Local Tim Hortons owners Ed Zaparaniuk and Cheryl Sander reached thousands with their smile cookie campaign raising money for the Hospice this year.
Thanks to fellow business owner Malcolm Jenkins, that donation is going even further.
Zaparaniuk, Jenkins and Rose Garden Hospice board members met at the site of the future project Wednesday where Jenkins presented the hospice with a cheque for $18,000, matching the amount raised by this year’s fundraiser.
With Zaparaniuk and Sander also contributing $50,000 of their own in matching funds for each dollar raised by the three-year campaign, it’s making a significant dent in the fundraising efforts, which have passed the halfway mark.
“The donation today is to match the very generous donation from Ed (Zaparaniuk) from Tim Horton’s very best donuts in the world,” Jenkins, who owns the local Canadian Tire, said.
“He raised $18,000 by selling cookies. We pledged over five years to help the hospice, and we said we’d to it by matching things to help raise the profile. That’s why we’re here now, so people know about it. We’re up over halfway now thanks to guys like Ed.”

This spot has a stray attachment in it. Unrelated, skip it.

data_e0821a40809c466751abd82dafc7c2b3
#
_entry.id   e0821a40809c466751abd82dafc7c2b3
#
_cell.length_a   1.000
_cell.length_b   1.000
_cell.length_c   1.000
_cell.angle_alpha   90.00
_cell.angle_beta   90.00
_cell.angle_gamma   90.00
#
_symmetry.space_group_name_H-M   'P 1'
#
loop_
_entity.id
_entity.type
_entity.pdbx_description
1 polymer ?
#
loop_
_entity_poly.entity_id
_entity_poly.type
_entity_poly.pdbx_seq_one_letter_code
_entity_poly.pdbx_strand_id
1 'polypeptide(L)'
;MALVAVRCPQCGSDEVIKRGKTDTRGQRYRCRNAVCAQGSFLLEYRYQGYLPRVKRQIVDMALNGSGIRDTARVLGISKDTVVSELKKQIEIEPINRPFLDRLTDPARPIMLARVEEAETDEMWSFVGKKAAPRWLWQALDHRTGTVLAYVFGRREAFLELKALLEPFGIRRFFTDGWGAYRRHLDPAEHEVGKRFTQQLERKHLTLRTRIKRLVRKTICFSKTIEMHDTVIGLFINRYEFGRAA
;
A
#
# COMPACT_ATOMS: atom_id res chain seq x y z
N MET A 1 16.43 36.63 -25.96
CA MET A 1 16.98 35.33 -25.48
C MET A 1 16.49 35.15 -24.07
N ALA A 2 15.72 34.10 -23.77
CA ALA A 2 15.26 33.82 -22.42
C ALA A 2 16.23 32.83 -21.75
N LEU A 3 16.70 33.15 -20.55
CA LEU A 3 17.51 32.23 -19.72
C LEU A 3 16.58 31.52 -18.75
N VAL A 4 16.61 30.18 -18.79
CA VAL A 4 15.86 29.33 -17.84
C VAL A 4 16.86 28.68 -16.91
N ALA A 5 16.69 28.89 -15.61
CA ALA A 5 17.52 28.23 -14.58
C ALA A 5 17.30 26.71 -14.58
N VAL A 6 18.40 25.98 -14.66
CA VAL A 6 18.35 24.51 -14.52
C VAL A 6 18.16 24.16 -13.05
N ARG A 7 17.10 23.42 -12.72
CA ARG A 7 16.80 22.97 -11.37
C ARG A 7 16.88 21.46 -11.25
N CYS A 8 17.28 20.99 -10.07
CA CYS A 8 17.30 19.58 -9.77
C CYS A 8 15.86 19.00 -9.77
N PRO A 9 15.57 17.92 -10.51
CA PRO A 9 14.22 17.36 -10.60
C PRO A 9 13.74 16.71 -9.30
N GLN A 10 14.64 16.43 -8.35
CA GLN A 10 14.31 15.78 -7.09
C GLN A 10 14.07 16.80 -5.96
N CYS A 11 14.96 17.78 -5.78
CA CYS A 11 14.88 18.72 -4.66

Jenkins said fundraisers like the Smile Cookies and like his own Toffifee fundraising campaign that encourages community participation help raise the profile of the project much more than a single donation would
The commitment made by Zaparaniuk and Sander means the funds from the smile cookie campaigns for the next two years will also flow to the hospice.
“Something like this reaches thousands. They all now know about the hospice,” said Jenkins, a vocal supporter of the project.
“They know Ed’s on board. They know it’s a great cause. They’ve got great people behind it and it keeps the profile up. As each pledge comes in, we’ll get closer to that goal.”
Zaparaniuk thanked Jenkins for matching the smile cookie donation.
“It’s a big help, it’s a good cause,” he said.
Hospice board member Ralph Boychuk said they’re now raised about $2,4 million, and are aiming for the $3.2 – $3.5 million range.
“We’re really aggressively getting there. We’re really happy with people like Ed and Malcolm that can contribute to us getting to the finish line on this project,” he said.
Jenkins said this is another example of local business owners giving back to the community in a way that multinational corporations do not.
“There are companies in this town that don’t do much very much. Big companies — you don’t see a lot of money coming back into the community. You see Brinks trucks rolling out of town full of cash, but you don’t see people reinvesting in the community where we live. Ed and I and other great people who have been involved in this think differently. This is where we live. This is for our kids. This is for our grandparents.
“We just wish some of the big multinational people that pour money out of the community would put some back in.”
“We’ve got to keep donating if we want it ready for when we’re ready (to use it),” he said.
“Giving back to the community, that’s what it’s all about.”